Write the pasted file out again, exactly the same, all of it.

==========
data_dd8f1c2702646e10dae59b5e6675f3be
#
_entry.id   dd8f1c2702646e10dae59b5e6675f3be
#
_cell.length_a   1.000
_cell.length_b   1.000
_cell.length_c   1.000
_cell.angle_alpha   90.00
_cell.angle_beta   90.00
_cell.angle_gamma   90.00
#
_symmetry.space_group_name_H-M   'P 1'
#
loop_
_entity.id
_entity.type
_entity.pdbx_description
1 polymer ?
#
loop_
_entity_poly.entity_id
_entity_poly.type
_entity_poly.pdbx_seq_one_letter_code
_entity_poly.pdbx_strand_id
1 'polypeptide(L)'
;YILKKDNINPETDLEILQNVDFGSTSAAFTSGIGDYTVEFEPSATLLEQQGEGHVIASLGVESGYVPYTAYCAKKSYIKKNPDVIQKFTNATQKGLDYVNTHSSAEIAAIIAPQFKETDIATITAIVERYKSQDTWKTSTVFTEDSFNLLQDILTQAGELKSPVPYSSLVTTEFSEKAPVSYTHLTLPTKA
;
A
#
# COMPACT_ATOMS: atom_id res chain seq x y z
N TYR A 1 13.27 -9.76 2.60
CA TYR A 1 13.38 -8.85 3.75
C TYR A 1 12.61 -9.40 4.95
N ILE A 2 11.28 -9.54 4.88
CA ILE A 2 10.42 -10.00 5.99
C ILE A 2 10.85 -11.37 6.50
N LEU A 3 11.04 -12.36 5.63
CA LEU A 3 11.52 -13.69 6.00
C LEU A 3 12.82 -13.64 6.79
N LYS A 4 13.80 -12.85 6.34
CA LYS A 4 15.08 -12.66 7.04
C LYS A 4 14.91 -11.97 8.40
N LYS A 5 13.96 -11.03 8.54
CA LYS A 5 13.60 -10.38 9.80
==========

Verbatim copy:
data_dd8f1c2702646e10dae59b5e6675f3be
#
_entry.id   dd8f1c2702646e10dae59b5e6675f3be
#
_cell.length_a   1.000
_cell.length_b   1.000
_cell.length_c   1.000
_cell.angle_alpha   90.00
_cell.angle_beta   90.00
_cell.angle_gamma   90.00
#
_symmetry.space_group_name_H-M   'P 1'
#
loop_
_entity.id
_entity.type
_entity.pdbx_description
1 polymer ?
#
loop_
_entity_poly.entity_id
_entity_poly.type
_entity_poly.pdbx_seq_one_letter_code
_entity_poly.pdbx_strand_id
1 'polypeptide(L)'
;YILKKDNINPETDLEILQNVDFGSTSAAFTSGIGDYTVEFEPSATLLEQQGEGHVIASLGVESGYVPYTAYCAKKSYIKKNPDVIQKFTNATQKGLDYVNTHSSAEIAAIIAPQFKETDIATITAIVERYKSQDTWKTSTVFTEDSFNLLQDILTQAGELKSPVPYSSLVTTEFSEKAPVSYTHLTLPTKA
;
A
#
# COMPACT_ATOMS: atom_id res chain seq x y z
N TYR A 1 13.27 -9.76 2.60
CA TYR A 1 13.38 -8.85 3.75
C TYR A 1 12.61 -9.40 4.95
N ILE A 2 11.28 -9.54 4.88
CA ILE A 2 10.42 -10.00 5.99
C ILE A 2 10.85 -11.37 6.50
N LEU A 3 11.04 -12.36 5.63
CA LEU A 3 11.52 -13.69 6.00
C LEU A 3 12.82 -13.64 6.79
N LYS A 4 13.80 -12.85 6.34
CA LYS A 4 15.08 -12.66 7.04
C LYS A 4 14.91 -11.97 8.40
N LYS A 5 13.96 -11.03 8.54
CA LYS A 5 13.60 -10.38 9.80